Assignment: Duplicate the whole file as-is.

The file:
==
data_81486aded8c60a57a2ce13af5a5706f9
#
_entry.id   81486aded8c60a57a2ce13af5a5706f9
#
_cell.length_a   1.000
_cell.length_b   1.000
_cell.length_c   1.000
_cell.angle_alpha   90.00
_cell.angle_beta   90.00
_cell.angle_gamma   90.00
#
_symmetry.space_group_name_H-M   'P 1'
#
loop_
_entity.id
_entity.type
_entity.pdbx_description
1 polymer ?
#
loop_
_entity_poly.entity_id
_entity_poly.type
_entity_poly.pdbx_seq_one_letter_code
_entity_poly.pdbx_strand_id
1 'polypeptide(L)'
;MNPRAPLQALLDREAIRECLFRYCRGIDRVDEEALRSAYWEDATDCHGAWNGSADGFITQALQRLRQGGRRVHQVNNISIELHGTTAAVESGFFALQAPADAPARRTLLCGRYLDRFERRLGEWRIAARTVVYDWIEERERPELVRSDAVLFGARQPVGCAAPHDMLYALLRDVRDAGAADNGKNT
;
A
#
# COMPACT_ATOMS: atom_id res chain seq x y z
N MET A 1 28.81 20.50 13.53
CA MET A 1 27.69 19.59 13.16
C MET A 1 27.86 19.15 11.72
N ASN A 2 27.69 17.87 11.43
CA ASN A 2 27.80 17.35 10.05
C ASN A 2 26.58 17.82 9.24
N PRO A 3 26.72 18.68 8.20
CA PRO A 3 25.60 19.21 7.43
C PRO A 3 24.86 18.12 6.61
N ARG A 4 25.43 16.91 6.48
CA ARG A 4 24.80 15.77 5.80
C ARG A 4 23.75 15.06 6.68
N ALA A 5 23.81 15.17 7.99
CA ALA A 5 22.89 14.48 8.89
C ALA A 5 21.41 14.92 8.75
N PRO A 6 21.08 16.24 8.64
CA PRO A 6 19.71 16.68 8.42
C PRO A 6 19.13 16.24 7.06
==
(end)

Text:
data_81486aded8c60a57a2ce13af5a5706f9
#
_entry.id   81486aded8c60a57a2ce13af5a5706f9
#
_cell.length_a   1.000
_cell.length_b   1.000
_cell.length_c   1.000
_cell.angle_alpha   90.00
_cell.angle_beta   90.00
_cell.angle_gamma   90.00
#
_symmetry.space_group_name_H-M   'P 1'
#
loop_
_entity.id
_entity.type
_entity.pdbx_description
1 polymer ?
#
loop_
_entity_poly.entity_id
_entity_poly.type
_entity_poly.pdbx_seq_one_letter_code
_entity_poly.pdbx_strand_id
1 'polypeptide(L)'
;MNPRAPLQALLDREAIRECLFRYCRGIDRVDEEALRSAYWEDATDCHGAWNGSADGFITQALQRLRQGGRRVHQVNNISIELHGTTAAVESGFFALQAPADAPARRTLLCGRYLDRFERRLGEWRIAARTVVYDWIEERERPELVRSDAVLFGARQPVGCAAPHDMLYALLRDVRDAGAADNGKNT
;
A
#
# COMPACT_ATOMS: atom_id res chain seq x y z
N MET A 1 28.81 20.50 13.53
CA MET A 1 27.69 19.59 13.16
C MET A 1 27.86 19.15 11.72
N ASN A 2 27.69 17.87 11.43
CA ASN A 2 27.80 17.35 10.05
C ASN A 2 26.58 17.82 9.24
N PRO A 3 26.72 18.68 8.20
CA PRO A 3 25.60 19.21 7.43
C PRO A 3 24.86 18.12 6.61
N ARG A 4 25.43 16.91 6.48
CA ARG A 4 24.80 15.77 5.80
C ARG A 4 23.75 15.06 6.68
N ALA A 5 23.81 15.17 7.99
CA ALA A 5 22.89 14.48 8.89
C ALA A 5 21.41 14.92 8.75
N PRO A 6 21.08 16.24 8.64
CA PRO A 6 19.71 16.68 8.42
C PRO A 6 19.13 16.24 7.06